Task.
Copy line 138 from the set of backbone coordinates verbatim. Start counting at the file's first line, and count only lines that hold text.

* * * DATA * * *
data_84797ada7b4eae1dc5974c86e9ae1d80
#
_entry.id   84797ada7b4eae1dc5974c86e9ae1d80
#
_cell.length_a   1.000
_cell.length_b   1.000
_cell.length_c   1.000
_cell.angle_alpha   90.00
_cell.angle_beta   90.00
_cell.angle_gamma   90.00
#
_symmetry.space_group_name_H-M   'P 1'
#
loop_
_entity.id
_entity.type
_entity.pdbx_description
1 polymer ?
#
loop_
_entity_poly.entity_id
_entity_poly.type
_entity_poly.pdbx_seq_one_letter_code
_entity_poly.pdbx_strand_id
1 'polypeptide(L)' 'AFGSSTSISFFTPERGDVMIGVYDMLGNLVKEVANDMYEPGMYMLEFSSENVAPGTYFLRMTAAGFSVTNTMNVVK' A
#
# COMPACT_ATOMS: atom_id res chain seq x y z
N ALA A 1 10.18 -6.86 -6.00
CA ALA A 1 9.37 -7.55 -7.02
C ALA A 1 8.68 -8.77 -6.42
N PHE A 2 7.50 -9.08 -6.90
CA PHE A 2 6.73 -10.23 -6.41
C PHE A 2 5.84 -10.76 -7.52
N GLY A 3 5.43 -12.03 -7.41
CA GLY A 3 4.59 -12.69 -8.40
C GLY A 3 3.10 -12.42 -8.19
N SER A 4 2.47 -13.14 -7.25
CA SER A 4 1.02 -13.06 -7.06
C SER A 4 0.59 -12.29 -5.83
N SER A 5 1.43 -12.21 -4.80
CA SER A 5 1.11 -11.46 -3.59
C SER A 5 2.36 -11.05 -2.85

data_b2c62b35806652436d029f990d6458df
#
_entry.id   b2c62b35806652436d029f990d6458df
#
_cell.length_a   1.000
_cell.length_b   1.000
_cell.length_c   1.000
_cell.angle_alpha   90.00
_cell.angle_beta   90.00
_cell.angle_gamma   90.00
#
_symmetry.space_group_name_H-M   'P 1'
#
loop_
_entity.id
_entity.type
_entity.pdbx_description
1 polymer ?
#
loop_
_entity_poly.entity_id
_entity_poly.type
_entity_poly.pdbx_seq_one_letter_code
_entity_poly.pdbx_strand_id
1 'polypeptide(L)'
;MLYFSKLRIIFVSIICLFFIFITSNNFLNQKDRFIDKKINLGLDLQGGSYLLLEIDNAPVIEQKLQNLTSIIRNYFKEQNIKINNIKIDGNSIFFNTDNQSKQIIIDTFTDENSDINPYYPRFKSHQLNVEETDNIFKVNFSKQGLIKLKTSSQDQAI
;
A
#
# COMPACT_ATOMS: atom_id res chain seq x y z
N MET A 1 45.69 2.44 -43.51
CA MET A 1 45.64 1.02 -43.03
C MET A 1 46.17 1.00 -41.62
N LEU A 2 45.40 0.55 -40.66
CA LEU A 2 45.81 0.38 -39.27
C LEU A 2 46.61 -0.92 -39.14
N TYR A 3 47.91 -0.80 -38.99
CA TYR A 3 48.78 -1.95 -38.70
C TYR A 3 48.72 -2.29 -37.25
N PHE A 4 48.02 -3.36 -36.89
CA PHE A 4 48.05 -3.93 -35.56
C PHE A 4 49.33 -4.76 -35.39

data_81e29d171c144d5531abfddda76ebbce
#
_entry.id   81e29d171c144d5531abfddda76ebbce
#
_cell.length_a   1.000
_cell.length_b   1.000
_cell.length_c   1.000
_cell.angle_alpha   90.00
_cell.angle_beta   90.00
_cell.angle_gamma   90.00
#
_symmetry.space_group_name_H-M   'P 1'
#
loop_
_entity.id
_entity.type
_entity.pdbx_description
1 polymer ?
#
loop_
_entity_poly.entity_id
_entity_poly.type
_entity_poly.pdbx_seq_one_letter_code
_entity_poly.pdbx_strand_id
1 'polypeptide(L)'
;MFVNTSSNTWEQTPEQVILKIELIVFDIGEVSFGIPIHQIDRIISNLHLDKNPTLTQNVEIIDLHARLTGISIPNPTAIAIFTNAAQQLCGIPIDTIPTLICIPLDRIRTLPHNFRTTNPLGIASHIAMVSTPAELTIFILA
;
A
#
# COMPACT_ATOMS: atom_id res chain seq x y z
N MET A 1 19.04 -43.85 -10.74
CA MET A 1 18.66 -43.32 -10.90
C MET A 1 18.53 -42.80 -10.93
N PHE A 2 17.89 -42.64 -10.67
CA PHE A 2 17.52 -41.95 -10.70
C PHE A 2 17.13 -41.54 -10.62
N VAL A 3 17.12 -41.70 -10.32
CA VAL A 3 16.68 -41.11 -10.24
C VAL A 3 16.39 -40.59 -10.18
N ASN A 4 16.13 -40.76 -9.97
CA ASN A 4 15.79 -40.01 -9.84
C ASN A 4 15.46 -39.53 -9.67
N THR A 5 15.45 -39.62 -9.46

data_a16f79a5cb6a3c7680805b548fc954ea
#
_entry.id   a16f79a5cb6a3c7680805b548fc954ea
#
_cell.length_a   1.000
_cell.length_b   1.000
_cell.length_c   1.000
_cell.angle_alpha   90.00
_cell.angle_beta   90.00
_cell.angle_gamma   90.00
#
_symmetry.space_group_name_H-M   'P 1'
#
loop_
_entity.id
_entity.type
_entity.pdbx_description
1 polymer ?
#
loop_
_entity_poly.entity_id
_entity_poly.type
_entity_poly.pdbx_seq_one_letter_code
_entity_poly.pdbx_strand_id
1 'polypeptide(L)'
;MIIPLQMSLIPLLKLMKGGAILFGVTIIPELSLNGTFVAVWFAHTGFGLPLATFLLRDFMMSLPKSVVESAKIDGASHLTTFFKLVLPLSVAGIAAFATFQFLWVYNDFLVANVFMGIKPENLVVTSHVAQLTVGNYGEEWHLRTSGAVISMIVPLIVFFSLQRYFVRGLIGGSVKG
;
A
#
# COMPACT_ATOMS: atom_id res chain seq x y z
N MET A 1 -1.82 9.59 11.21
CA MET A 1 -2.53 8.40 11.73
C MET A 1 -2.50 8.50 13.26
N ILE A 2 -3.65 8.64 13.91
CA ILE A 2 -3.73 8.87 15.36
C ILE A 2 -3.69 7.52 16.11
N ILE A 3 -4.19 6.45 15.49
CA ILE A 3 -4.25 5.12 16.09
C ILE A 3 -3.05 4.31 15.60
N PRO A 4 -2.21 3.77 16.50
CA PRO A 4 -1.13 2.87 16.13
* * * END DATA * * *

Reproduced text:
#